This excellent work originated as a dissertation at the Hebrew University of Jerusalem under the guidance of Guy Stroumsa. The author, Bitton-Ashkelony (henceforth
After a long introduction, in the first chapter, Basil of Caesarea’s and Gregory of Nyssa’s attitudes toward pilgrimage are investigated; in the second that of Jerome; in the third that of Augustine; in the fourth that of monastic writers such as Athanasius, Evagrius Ponticus, and Theodoret of Cyrrhus; in the final chapter the topic of local versus central pilgrimage is dealt with. The book is concluded with a 30-page bibliography and with several indices. I can highlight only some of her findings.
In the introduction, B-A argues that it is a mistake to think that the debate on pilgrimage stemmed from a tension between popular and official religion; rather, “we are dealing here with the tension between local sites of pilgrimage on the one hand and Jerusalem on the other, as well as with the pervasive dilemma of earthly sacred journeying to encounter the divine versus interior journeying to an inner space” (4). The two extremes in this debate are well instanced by Gregory of Nyssa’s view of pilgrimage as an act incurring spiritual harm on the one hand and by Jerome’s view of it as part of the faith on the other. B-A also notes that there is a strong correlation between the desire of bishops and monastic leaders to enhance their local power and their attitudes toward pilgrimage to central places such as Jerusalem. As to her skepticism about the Jewish origins of a cult of tombs of saints (25-6, contra Horbury and pro Satran), she could be referred to my study, “The Tombs of the Prophets in Early Judaism” in my Japheth in the Tents of Shem. Studies on Jewish Hellenism in Antiquity, Leuven: Peeters, 2002, 119-138 (pro Horbury and contra Satran).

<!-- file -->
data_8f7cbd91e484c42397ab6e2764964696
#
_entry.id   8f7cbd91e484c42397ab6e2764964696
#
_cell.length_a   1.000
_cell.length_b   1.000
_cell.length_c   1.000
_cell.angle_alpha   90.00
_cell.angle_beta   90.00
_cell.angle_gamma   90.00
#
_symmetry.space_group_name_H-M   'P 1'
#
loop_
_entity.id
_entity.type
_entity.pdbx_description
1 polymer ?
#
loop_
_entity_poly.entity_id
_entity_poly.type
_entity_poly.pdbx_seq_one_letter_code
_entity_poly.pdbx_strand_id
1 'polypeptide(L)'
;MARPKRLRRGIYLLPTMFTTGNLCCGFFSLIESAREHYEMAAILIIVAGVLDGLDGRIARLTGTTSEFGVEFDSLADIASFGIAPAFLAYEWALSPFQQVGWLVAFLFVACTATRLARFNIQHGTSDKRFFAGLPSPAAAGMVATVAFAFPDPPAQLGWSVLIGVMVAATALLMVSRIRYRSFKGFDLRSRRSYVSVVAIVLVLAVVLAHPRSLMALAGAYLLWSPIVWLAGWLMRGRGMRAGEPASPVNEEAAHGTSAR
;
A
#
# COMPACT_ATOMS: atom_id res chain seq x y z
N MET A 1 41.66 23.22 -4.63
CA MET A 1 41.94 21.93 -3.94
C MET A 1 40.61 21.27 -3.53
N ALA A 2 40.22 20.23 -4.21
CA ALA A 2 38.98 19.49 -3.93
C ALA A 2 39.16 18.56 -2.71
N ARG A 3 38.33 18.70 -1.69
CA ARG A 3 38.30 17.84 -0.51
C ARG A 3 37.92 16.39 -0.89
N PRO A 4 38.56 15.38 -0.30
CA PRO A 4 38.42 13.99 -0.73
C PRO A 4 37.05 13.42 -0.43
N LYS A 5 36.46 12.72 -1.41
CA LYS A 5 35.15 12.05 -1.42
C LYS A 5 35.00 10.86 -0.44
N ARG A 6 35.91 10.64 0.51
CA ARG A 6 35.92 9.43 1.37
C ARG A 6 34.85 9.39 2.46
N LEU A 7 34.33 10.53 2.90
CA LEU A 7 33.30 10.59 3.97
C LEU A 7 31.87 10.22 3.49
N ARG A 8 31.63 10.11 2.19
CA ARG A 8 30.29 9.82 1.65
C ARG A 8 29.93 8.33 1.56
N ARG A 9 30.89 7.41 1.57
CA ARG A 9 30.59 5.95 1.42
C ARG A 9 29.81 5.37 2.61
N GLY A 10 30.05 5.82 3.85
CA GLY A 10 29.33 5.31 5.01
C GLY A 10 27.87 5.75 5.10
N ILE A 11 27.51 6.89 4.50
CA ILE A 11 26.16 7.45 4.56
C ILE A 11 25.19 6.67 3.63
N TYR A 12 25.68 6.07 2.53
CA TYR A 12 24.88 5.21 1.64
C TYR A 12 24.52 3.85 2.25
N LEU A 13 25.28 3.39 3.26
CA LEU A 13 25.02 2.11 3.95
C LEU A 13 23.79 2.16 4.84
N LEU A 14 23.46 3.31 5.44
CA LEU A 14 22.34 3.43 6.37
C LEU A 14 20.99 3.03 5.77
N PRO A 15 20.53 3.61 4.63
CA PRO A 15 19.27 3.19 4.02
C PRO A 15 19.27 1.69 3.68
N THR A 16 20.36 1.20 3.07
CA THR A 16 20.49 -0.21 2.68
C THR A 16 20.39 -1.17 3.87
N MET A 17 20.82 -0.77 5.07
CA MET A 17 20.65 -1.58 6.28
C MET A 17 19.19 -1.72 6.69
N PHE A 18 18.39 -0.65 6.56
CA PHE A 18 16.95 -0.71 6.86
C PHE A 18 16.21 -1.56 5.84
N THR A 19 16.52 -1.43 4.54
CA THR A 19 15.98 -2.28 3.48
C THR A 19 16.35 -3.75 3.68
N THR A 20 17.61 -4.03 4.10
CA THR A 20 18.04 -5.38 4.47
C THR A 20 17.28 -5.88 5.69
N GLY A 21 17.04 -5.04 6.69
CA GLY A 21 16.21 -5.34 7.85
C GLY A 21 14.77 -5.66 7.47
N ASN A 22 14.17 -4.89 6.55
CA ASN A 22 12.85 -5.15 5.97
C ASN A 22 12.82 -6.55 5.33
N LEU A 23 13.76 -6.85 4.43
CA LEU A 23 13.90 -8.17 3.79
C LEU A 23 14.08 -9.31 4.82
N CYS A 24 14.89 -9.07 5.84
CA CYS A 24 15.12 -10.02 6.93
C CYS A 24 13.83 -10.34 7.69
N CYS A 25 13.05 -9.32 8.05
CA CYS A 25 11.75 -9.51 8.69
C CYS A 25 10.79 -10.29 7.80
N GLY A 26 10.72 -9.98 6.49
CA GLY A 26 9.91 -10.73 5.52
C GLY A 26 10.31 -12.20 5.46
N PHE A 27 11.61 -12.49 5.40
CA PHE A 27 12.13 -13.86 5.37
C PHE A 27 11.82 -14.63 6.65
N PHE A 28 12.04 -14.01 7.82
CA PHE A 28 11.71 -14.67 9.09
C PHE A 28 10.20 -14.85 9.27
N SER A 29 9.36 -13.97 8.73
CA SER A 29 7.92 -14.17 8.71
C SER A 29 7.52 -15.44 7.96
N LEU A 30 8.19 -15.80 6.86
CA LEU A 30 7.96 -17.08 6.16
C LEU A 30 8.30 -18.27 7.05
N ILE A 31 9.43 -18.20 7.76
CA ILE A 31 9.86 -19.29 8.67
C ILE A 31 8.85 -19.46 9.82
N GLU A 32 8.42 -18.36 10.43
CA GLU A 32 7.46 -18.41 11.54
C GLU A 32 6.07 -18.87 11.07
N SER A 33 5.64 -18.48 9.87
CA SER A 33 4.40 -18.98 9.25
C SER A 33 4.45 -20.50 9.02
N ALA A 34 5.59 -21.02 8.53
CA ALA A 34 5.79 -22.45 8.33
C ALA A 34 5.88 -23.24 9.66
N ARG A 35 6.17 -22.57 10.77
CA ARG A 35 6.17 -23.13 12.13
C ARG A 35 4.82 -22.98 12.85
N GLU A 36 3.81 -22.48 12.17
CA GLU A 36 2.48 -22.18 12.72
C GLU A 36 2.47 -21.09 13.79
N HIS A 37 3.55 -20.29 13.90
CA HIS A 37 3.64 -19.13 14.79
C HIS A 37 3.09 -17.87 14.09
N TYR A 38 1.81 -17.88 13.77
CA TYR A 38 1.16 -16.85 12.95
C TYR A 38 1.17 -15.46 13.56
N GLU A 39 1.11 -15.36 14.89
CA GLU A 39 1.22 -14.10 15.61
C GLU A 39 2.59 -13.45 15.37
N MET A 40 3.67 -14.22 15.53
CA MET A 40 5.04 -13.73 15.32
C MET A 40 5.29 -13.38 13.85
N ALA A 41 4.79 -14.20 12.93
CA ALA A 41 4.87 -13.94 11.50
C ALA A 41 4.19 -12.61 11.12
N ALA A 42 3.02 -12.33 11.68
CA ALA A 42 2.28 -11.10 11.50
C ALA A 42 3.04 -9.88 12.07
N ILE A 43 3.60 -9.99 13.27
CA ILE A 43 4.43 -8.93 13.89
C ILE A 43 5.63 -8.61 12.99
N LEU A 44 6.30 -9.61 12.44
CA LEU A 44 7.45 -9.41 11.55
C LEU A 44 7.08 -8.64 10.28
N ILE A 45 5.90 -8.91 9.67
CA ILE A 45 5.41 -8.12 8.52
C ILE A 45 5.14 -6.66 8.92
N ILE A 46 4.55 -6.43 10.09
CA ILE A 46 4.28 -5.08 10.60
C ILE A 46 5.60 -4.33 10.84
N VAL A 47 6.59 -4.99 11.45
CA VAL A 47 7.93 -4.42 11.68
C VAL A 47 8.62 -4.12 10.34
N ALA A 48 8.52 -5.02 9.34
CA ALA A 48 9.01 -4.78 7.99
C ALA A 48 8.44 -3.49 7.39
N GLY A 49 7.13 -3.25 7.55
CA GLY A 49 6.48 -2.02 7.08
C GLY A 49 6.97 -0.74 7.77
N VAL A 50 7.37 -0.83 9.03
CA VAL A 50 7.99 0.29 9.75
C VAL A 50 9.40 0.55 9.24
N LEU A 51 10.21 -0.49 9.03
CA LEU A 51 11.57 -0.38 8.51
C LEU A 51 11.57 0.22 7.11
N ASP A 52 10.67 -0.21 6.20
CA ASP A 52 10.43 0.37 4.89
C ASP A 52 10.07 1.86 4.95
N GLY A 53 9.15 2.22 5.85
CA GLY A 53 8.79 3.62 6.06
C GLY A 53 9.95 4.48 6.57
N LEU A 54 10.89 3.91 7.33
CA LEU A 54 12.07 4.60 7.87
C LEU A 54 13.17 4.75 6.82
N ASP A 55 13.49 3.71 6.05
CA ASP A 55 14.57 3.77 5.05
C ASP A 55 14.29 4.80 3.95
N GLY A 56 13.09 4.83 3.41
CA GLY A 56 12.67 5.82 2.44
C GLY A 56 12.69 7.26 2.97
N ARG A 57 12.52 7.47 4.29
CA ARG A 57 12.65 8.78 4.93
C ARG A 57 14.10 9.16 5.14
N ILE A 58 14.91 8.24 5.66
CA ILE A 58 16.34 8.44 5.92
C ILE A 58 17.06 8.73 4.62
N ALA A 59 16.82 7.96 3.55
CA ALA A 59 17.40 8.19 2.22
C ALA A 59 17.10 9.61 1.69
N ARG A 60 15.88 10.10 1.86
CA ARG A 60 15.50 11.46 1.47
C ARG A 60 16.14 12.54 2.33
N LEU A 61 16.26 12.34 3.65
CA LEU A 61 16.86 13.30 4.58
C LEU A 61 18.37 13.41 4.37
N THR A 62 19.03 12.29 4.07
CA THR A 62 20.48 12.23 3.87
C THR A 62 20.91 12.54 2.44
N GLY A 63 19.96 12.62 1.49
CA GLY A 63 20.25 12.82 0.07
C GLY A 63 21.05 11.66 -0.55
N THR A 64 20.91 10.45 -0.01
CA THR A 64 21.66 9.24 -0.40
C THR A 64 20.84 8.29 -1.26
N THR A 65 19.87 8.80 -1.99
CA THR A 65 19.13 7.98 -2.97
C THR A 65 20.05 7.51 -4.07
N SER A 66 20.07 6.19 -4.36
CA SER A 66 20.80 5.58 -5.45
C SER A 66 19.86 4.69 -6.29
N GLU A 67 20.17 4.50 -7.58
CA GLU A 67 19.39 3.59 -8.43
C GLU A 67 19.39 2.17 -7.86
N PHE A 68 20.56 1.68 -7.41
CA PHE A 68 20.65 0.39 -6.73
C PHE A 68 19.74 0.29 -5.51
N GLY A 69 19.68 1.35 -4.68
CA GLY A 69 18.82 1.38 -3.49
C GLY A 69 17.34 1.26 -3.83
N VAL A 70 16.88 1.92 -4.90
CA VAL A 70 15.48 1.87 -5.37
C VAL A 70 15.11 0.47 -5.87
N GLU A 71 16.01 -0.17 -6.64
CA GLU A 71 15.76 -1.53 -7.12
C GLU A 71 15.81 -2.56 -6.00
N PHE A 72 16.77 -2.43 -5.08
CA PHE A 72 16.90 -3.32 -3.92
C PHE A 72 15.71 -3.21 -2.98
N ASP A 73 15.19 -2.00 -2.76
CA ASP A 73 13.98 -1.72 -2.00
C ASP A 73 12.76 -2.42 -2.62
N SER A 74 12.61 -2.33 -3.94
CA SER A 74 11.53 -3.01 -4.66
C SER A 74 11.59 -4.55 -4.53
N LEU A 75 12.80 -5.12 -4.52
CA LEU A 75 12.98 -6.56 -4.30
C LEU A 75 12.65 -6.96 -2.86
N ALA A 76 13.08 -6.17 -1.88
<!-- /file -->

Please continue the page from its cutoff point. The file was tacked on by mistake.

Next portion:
Ch. 1 aptly begins with a quote from Gregory of Nyssa’s Epist. 2.3: “When the Lord called the chosen ones to inherit the kingdom of heaven, he did not include the journey to Jerusalem among the good deeds.” Even so, Gregory, too, did travel to Jerusalem and says he did so kat’ euchên, which B-A takes to mean ‘for the sake of prayer’ (49), a possible translation indeed, but the much more obvious interpretation ‘in fulfillment of a vow’ should not have been ruled out. Be that as it may, the salient point is that, although Gregory expresses strong reservations about pilgrimage to Jerusalem because God does not dwell in one place on earth more than in any other, he does substitute a whole new network of holy places associated with the cult of the martyrs in Cappadocia, of which he and Basil were staunch supporters. At the same time the bishop of Jerusalem, Cyril, frustrated because the ecclesiastical status of his city remained inferior in spite of the many ‘holy places’ there, launched a bitter struggle for his see’s primacy in Palestine by promoting the idea of these holy places as a fifth gospel that could strengthen the belief of the faithful. Gregory rejects such arguments, “claiming that his faith was neither strengthened nor weakened as a result of seeing the sites associated with the life of Jesus” (61). Cyril was probably one of Gregory’s opponents, and the latter’s opposition to the bishop of Jerusalem presumably stood in the service of his own promotion of the local network of holy places in Cappadocia. So Gregory’s criticism of pilgrimage to the Holy Land had less of a theological background than a church-political one. “Thus the debate at the end of the fourth century centered not merely on the religious function of the holy places but rather on the extent to which a local leader could build on the local territory of divine grace in order to transform it into a territory of power” (64).